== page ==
Command-Fulfillment Pattern

June 28, 2016 at 11:04 am | Posted in Exodus | 5 Comments
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The repetition in Exodus 35-38 is an example of the “command-fulfillment” pattern. The Holy Spirit could have inspired Moses to write, “They did everything the LORD told them to do” or “and so it was done,” but, instead, He restates the instructions for the construction of the Tabernacle. This command-fulfillment pattern was also used in the description by God to Moses of what would happen in Egypt with the plagues, and then the recitation of the fulfillment of it exactly as He said.

One reason for the use of the command-fulfillment pattern was to illustrate externally what was happening internally. The commandment against coveting, for example, is difficult to document and verify, but the command to sew a scarlet and blue and gold curtain was not. Therefore, the pattern demonstrates a verification of the people’s obedience.

Another reason was that this would be a teaching tool for the priests to use later in instructing future generations of priests and people in how to worship Yahweh. It is intended for learning by repetition.

A third reason is that it would remind people that worship of God is supposed to be sacrificial, not “easy” – especially with them going into a land where an idol would be hanging from every tree and standing in every field. It would serve as a safeguard against lazy idolatry by reminding the people that the real God deserves attention and sacrifice.

A fourth reason was that preparing to worship is itself worship. This would be a good reminder that everything is an act of worship.

A fifth reason was that God graciously allows willing participation. The structure of the commands told them they needed to “think” and “act” in obedience. This would teach the people to obey God in what He has specifically said, but to also use their brains and their backs to honor Him with the freedom He allows. Free obedience seems contradictory, but it is really a beautiful paradox found only in true worship of the true God.

Sixth, spotting minor changes between the commands and the fulfillment reminds us not to “skim” – not to take for granted any passages of Scripture. Every jot and tittle is important to God. It also teaches us the importance of how, as children of God, we are to exercise precision in how we speak. For example, Christians shouldn’t say that they are “proud” of their kids. They shouldn’t “thank their lucky stars.”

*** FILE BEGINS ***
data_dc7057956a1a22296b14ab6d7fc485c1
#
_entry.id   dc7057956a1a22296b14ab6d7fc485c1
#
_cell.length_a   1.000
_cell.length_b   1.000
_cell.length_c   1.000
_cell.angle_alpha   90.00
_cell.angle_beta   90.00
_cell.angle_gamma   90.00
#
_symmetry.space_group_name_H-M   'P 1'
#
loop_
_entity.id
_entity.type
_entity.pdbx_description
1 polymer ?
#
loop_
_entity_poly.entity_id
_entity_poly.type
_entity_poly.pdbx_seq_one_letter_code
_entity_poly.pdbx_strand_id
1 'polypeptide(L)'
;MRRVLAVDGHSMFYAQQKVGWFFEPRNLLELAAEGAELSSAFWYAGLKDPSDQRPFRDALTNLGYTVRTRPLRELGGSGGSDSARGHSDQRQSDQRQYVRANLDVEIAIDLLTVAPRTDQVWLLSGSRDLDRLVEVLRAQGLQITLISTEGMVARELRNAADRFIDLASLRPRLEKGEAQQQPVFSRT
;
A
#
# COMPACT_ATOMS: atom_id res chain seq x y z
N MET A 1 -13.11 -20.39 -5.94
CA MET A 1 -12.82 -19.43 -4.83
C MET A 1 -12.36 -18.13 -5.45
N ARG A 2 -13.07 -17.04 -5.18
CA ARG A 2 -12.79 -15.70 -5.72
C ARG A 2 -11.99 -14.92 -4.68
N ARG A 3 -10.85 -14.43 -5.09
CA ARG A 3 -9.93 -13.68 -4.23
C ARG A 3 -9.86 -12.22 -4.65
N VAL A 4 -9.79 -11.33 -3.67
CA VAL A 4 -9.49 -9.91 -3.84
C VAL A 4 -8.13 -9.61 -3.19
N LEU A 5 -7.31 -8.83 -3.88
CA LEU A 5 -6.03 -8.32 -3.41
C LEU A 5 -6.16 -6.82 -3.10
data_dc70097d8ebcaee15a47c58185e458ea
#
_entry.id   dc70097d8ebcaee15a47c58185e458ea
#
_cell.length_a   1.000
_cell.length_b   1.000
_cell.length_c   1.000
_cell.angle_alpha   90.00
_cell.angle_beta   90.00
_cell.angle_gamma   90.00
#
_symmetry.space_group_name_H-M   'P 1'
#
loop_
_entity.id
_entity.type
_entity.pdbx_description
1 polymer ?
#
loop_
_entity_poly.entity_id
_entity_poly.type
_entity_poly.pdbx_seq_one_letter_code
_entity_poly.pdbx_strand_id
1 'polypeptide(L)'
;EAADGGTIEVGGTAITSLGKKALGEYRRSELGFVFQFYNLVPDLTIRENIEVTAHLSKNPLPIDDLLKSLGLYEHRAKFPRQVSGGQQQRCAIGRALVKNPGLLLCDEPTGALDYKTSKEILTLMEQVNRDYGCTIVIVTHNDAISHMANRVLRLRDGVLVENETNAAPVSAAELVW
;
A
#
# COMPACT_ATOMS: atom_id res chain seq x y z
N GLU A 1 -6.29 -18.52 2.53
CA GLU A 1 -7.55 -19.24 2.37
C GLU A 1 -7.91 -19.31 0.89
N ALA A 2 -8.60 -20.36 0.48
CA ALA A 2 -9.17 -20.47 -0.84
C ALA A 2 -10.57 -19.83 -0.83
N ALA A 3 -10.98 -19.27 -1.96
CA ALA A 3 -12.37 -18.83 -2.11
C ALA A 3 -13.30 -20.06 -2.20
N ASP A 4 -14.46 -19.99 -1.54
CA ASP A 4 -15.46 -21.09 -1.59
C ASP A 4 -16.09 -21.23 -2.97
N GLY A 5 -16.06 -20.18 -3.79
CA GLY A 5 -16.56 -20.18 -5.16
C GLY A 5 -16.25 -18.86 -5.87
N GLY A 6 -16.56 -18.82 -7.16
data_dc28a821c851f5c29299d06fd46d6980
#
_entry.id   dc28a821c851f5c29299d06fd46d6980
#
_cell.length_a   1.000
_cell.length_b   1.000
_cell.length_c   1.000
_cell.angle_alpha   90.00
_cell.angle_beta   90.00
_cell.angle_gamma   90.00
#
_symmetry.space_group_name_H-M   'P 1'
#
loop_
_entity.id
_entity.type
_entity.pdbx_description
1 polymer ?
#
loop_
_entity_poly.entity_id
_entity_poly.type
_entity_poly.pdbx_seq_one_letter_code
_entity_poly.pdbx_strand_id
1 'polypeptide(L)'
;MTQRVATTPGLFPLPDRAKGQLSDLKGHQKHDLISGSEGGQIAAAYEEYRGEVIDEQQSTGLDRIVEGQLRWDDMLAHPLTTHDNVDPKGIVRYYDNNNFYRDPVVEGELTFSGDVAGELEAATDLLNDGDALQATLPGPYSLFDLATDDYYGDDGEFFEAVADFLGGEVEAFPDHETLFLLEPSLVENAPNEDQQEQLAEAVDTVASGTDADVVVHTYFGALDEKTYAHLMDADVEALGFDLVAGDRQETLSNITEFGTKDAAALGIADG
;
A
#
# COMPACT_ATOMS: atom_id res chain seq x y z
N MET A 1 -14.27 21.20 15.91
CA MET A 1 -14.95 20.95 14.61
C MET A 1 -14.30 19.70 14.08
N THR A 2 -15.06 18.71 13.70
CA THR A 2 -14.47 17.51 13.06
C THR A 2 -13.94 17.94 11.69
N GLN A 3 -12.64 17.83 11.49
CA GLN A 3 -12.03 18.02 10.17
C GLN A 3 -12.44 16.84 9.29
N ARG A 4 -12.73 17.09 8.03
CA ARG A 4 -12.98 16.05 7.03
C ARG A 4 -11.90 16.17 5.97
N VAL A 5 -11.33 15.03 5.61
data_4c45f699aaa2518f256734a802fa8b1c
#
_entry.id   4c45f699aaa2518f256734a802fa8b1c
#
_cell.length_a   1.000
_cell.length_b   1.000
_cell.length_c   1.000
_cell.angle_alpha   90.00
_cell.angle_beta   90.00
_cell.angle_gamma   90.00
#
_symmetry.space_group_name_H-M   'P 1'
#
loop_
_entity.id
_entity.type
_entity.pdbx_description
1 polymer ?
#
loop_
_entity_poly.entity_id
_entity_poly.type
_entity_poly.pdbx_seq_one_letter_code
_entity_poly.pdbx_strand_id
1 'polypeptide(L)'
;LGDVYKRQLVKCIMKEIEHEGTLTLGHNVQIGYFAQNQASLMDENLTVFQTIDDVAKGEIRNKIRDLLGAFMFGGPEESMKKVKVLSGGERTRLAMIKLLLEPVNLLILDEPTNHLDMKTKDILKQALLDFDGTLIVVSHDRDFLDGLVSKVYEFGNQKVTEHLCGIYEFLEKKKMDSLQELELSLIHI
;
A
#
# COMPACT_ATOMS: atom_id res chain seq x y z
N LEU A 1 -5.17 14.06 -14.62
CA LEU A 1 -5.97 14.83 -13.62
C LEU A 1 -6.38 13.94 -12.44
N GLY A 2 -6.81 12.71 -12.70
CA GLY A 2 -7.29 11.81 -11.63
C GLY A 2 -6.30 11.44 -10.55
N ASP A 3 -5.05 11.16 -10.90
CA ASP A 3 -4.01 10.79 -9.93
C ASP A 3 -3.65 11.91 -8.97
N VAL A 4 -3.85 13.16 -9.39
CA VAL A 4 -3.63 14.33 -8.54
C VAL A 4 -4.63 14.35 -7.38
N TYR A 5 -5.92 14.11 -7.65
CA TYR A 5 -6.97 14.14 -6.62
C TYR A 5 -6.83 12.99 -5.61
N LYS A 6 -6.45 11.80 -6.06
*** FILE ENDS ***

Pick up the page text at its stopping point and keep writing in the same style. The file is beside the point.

All the gold that was occupied for the work in all the work of the holy place, even the gold of the offering, was twenty and nine talents, and seven hundred and thirty shekels, after the shekel of the sanctuary.

Exodus 38:24

That’s between 2000 and 2200 pounds of gold.

And the silver of them that were numbered of the congregation was an hundred talents, and a thousand seven hundred and threescore and fifteen shekels, after the shekel of the sanctuary: A bekah for every man, that is, half a shekel, after the shekel of the sanctuary, for every one that went to be numbered, from twenty years old and upward, for six hundred thousand and three thousand and five hundred and fifty men.

Exodus 38:25-26

That’s about 7545 pounds of silver.

After they finished all the furnishings and the priests’ garments, they brought everything to Moses to inspect:

Thus was all the work of the tabernacle of the tent of the congregation finished: and the children of Israel did according to all that the LORD commanded Moses, so did they. And they brought the tabernacle unto Moses, the tent, and all his furniture, his taches, his boards, his bars, and his pillars, and his sockets,

Exodus 39:32-33

And he did inspect it thoroughly:

According to all that the LORD commanded Moses, so the children of Israel made all the work. And Moses did look upon all the work, and, behold, they had done it as the LORD had commanded, even so had they done it: and Moses blessed them.

Exodus 39:42-43